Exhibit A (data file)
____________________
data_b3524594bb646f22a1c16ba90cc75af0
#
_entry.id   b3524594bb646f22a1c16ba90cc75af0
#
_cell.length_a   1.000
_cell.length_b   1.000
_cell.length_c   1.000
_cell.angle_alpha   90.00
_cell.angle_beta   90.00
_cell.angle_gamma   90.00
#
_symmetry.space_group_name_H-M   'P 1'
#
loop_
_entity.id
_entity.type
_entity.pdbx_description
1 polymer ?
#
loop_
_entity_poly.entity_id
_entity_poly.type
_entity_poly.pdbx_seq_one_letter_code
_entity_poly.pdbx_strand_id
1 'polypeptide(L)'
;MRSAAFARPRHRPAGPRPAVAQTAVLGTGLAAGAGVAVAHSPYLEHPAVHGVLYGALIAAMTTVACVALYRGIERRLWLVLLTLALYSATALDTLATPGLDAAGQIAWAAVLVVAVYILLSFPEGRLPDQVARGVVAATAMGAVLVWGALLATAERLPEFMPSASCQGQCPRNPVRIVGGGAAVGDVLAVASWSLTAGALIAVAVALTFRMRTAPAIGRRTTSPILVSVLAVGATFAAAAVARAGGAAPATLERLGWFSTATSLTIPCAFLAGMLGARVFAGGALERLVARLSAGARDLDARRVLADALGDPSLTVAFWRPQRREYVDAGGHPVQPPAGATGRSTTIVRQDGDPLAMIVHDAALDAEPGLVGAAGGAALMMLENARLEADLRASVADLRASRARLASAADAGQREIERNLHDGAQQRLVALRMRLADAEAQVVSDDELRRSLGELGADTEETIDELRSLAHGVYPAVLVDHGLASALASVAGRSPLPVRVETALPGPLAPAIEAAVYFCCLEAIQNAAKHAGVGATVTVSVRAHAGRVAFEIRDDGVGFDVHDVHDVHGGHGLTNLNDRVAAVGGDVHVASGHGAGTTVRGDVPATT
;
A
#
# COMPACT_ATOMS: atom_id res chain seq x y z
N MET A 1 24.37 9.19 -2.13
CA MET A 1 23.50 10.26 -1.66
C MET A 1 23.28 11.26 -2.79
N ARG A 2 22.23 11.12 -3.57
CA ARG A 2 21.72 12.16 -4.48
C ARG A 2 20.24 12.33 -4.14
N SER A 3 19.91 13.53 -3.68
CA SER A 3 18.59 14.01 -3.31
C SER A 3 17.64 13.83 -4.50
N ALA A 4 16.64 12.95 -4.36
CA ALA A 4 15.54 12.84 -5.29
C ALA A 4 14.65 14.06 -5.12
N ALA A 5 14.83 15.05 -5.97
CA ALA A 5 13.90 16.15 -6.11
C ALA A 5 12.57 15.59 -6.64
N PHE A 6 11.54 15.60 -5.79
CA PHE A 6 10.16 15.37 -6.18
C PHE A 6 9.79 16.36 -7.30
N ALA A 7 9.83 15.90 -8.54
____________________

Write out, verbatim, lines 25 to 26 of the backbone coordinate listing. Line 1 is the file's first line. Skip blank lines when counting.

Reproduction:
1 'polypeptide(L)'
;MRSAAFARPRHRPAGPRPAVAQTAVLGTGLAAGAGVAVAHSPYLEHPAVHGVLYGALIAAMTTVACVALYRGIERRLWLVLLTLALYSATALDTLATPGLDAAGQIAWAAVLVVAVYILLSFPEGRLPDQVARGVVAATAMGAVLVWGALLATAERLPEFMPSASCQGQCPRNPVRIVGGGAAVGDVLAVASWSLTAGALIAVAVALTFRMRTAPAIGRRTTSPILVSVLAVGATFAAAAVARAGGAAPATLERLGWFSTATSLTIPCAFLAGMLGARVFAGGALERLVARLSAGARDLDARRVLADALGDPSLTVAFWRPQRREYVDAGGHPVQPPAGATGRSTTIVRQDGDPLAMIVHDAALDAEPGLVGAAGGAALMMLENARLEADLRASVADLRASRARLASAADAGQREIERNLHDGAQQRLVALRMRLADAEAQVVSDDELRRSLGELGADTEETIDELRSLAHGVYPAVLVDHGLASALASVAGRSPLPVRVETALPGPLAPAIEAAVYFCCLEAIQNAAKHAGVGATVTVSVRAHAGRVAFEIRDDGVGFDVHDVHDVHGGHGLTNLNDRVAAVGGDVHVASGHGAGTTVRGDVPATT